Mortgage-Paying Habits are Improving, but Ever So Slightly

Mortgage-Paying Habits are Improving, but Ever So Slightly

Mortgage delinquencies are beginning to drop, but where has the most improvement occurred?

We have heard about people paying their credit card bills before paying their mortgage payments in recent months. Many homeowners have forgone their mortgage payments in an effort to keep other bills current because they have felt it was more important to pay those bills on time rather than their mortgage payments.

But as we enter the second half of 2011, it appears that is slowly starting to change.

According to TransUnion, one of the main three credit reporting bureaus, the number of people who are at least 60 days late on their mortgage payments has decreased for the sixth consecutive quarter. In 2010, the percentage of homeowners who were 60 days or more late on their mortgage payments was 6.67 percent (that number was at its all-time highest in 2009 at 6.9 percent). The current percentage of homeowners who are at least 60 days late on their payments is 5.82 percent.

Tim Martin with TransUnion’s housing market division attributes part of this decrease to the stricter lending policies that banks are following these days. Banks and lenders are being much more cautios about who they give mortgage loans to and only those borrowers with higher credit scores are qualifying for the loans. Theoretically, the higher the borrower’s credit score, the less likely they are to default on their mortgage payments.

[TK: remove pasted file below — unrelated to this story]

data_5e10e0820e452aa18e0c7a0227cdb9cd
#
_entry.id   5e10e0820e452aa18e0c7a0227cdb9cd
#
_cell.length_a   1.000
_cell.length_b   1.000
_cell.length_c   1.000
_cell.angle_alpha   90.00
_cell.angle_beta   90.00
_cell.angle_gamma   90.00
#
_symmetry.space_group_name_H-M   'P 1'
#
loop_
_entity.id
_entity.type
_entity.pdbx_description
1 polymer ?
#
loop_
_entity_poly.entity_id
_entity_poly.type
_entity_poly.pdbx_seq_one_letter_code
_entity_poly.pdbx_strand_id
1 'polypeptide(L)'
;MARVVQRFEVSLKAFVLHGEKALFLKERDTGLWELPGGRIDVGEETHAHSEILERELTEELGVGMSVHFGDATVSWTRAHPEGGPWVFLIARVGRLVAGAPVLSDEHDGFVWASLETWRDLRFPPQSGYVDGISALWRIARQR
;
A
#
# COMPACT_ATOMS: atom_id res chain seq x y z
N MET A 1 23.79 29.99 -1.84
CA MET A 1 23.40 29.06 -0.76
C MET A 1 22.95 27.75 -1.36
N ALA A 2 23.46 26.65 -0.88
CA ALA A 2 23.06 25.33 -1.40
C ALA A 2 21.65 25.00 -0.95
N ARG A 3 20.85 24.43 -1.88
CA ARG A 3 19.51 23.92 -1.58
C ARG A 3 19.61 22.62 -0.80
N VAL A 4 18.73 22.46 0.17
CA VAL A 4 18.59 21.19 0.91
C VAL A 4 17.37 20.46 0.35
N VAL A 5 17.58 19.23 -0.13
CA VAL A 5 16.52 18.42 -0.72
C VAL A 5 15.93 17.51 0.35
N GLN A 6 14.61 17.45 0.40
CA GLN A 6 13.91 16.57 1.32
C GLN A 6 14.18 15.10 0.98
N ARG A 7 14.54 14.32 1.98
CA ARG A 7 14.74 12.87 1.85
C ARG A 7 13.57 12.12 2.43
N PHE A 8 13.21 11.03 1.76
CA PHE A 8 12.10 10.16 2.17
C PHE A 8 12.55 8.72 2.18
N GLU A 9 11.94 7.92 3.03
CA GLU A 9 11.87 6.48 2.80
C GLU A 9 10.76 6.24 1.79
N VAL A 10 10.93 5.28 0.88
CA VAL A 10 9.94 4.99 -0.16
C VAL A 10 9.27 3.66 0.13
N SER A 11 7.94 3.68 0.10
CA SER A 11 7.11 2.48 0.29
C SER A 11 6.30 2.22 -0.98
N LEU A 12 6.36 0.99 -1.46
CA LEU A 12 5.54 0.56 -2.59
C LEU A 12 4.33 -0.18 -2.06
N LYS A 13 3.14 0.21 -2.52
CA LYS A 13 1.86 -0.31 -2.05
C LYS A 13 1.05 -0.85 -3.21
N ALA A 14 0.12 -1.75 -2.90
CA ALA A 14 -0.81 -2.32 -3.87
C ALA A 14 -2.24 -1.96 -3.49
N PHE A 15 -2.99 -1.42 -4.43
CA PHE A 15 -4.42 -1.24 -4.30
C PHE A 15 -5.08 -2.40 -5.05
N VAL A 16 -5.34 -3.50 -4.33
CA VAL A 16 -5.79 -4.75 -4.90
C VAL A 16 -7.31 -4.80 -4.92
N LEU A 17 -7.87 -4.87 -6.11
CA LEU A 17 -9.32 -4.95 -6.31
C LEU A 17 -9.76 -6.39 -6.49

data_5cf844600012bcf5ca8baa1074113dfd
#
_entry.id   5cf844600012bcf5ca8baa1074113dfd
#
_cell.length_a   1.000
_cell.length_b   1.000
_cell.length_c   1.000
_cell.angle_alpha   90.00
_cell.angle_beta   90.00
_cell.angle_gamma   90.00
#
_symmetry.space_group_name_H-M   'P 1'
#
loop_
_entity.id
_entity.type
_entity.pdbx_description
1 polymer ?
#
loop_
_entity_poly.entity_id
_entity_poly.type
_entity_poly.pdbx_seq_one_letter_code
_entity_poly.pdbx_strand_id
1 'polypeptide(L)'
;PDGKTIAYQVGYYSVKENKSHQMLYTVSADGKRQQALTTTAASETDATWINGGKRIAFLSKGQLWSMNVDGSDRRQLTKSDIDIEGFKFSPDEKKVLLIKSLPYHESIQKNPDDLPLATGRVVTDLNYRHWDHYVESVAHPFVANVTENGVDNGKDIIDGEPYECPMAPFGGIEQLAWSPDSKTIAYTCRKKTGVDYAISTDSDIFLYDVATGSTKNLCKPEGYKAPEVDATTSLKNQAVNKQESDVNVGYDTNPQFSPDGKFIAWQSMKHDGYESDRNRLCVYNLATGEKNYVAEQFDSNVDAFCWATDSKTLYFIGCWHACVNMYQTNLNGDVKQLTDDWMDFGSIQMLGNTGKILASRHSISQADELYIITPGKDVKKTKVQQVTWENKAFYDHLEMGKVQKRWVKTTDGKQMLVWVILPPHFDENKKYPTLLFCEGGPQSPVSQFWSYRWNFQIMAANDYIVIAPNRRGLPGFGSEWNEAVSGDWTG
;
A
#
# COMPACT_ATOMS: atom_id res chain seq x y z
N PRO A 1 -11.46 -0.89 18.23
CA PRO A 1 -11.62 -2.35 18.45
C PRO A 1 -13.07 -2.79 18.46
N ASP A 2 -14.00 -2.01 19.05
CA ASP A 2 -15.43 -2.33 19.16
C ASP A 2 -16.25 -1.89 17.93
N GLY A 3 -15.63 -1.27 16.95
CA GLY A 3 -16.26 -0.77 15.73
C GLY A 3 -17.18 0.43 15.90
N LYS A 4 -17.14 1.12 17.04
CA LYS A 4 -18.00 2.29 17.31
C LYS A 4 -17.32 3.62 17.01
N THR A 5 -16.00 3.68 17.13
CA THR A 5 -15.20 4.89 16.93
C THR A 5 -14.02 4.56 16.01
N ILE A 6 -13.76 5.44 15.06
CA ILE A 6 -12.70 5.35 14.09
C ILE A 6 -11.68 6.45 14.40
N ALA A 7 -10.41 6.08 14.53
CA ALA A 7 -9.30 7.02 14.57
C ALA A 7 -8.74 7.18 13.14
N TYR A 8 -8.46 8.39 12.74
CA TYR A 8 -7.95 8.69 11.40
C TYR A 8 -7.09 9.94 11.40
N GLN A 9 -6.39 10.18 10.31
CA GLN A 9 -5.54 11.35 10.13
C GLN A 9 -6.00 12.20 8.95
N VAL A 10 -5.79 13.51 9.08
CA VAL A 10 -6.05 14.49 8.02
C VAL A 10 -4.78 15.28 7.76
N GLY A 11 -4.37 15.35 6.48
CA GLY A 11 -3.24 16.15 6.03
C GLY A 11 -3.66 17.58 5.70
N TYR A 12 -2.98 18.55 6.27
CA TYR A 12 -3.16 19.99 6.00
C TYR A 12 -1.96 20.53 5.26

The study included more than 27 million consumer records that TransUnion has in its database and indicated a broad improvement across the entire country. The research showed that the number of late mortgage payments was down in 49 states since the beginning of 2011. In Vermont, late mortgage payments increased, but that was not a cause for concern as the percentage of mortgage payments that are late in that state remains well below the national average.

While the numbers are improving, the four states that were hit the hardest by the mortgage crisis continue to have the highest percentages of mortgage delinquencies. They are Nevada (13.04 percent), Florida (13.91 percent) California (7.83 percent) and Arizona (7.78 percent). Nevada still leads the nation in the number of foreclosures with about 1 in every 115 households getting a notice of foreclosure. On the opposite side, the mortgage delinquency rate in North Dakota is the lowest in the nation at just 1.45 percent. South Dakota’s delinquency rate is only 2.31 percent and Nebraska and Alaska’s delinquency rates are 2.43 percent and 2.64 percent respectively.

TransUnion predicts that the delinquency rate across the United States will continue to drop throughout the rest of the year.

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